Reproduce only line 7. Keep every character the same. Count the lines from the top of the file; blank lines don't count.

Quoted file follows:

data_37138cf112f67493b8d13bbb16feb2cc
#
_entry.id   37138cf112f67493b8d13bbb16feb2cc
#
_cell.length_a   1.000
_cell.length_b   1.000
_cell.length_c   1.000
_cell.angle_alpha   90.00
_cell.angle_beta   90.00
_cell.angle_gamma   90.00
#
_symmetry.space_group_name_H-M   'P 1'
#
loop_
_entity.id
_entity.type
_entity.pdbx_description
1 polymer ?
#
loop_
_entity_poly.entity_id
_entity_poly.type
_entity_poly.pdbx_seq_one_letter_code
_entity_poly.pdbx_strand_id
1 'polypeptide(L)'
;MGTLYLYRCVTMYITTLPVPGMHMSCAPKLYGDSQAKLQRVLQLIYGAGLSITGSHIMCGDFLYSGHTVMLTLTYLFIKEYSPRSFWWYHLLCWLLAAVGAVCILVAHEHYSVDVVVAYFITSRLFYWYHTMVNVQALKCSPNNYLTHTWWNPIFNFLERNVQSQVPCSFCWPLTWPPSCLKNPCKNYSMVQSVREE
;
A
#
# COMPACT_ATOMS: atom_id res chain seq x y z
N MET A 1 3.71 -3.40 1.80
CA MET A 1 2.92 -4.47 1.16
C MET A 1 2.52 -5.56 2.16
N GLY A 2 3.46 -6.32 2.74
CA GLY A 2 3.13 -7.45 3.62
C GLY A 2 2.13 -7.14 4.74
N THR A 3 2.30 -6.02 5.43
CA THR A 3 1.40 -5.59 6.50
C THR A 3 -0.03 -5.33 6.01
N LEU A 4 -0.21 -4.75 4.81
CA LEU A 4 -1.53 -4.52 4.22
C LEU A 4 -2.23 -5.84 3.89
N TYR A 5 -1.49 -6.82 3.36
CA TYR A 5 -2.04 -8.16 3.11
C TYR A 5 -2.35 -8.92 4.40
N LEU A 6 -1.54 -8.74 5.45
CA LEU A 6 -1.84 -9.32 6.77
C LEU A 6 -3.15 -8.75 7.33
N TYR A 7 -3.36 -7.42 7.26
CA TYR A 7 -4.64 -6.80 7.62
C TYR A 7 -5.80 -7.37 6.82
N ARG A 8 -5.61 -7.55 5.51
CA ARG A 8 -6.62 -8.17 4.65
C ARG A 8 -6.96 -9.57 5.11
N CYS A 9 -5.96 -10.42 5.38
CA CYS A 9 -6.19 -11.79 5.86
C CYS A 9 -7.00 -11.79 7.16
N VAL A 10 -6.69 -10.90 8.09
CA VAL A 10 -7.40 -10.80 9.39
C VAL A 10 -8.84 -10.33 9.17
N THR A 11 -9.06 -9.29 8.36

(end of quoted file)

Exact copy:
_cell.length_c   1.000